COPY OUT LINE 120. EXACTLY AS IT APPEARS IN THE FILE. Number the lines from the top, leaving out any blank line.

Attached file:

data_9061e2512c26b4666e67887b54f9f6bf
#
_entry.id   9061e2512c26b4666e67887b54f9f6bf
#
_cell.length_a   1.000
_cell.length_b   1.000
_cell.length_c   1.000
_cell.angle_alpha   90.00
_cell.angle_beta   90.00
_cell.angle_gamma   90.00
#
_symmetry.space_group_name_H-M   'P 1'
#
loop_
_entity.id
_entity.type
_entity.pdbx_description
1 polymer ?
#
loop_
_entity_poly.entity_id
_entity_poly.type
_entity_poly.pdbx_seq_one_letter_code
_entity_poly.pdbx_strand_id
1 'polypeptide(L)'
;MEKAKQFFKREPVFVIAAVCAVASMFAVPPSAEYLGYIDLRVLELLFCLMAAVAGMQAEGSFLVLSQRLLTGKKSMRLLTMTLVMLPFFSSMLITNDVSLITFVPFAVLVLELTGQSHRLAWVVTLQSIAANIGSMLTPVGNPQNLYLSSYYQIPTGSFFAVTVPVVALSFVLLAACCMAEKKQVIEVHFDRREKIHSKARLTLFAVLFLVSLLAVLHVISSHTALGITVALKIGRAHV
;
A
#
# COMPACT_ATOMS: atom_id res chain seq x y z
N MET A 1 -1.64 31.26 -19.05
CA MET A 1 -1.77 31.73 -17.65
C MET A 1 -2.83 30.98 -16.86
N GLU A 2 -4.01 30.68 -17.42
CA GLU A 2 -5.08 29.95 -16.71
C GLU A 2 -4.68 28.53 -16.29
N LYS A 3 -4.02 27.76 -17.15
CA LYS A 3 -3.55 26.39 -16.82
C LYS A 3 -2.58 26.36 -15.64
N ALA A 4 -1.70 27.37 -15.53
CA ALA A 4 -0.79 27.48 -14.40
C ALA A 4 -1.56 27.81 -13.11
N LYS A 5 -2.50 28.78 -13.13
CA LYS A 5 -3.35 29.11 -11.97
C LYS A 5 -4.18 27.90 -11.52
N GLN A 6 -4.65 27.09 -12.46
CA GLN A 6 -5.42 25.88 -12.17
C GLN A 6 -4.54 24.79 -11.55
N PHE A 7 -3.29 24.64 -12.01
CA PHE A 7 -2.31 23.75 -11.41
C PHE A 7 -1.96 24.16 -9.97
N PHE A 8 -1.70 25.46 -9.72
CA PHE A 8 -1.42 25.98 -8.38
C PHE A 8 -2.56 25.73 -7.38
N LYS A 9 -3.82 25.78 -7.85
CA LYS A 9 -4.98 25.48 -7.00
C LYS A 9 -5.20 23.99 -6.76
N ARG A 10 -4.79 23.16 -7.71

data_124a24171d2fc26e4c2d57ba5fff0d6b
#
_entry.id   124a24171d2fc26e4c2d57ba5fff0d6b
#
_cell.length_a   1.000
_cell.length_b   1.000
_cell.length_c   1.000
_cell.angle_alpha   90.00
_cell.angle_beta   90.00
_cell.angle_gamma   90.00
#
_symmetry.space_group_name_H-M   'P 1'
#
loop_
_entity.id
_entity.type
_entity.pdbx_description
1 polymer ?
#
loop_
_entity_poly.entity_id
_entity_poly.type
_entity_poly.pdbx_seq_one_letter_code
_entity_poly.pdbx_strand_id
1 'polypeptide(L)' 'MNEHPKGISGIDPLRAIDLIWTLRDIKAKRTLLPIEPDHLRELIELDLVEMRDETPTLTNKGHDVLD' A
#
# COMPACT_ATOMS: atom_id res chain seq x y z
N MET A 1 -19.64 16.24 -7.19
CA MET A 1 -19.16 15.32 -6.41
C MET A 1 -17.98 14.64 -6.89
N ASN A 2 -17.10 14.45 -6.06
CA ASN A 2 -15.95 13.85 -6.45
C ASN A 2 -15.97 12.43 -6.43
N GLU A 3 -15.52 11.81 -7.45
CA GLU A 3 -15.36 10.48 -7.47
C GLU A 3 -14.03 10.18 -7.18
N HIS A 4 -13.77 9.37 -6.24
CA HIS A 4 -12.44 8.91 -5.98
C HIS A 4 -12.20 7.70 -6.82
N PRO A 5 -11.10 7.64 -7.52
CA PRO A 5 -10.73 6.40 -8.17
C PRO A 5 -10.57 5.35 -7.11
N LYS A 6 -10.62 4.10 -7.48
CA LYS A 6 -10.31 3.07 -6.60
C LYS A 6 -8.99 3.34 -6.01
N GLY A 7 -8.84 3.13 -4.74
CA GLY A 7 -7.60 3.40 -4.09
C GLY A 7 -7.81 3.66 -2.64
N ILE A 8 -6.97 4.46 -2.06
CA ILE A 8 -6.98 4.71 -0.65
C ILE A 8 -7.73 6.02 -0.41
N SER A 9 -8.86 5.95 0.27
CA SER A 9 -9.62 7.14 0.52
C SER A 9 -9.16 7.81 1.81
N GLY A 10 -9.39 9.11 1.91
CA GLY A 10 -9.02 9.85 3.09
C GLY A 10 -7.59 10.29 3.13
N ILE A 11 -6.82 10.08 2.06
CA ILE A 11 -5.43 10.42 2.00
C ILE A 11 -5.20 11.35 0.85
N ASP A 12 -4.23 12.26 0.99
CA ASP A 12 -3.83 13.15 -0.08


CA ASP A 12 -3.83 13.15 -0.08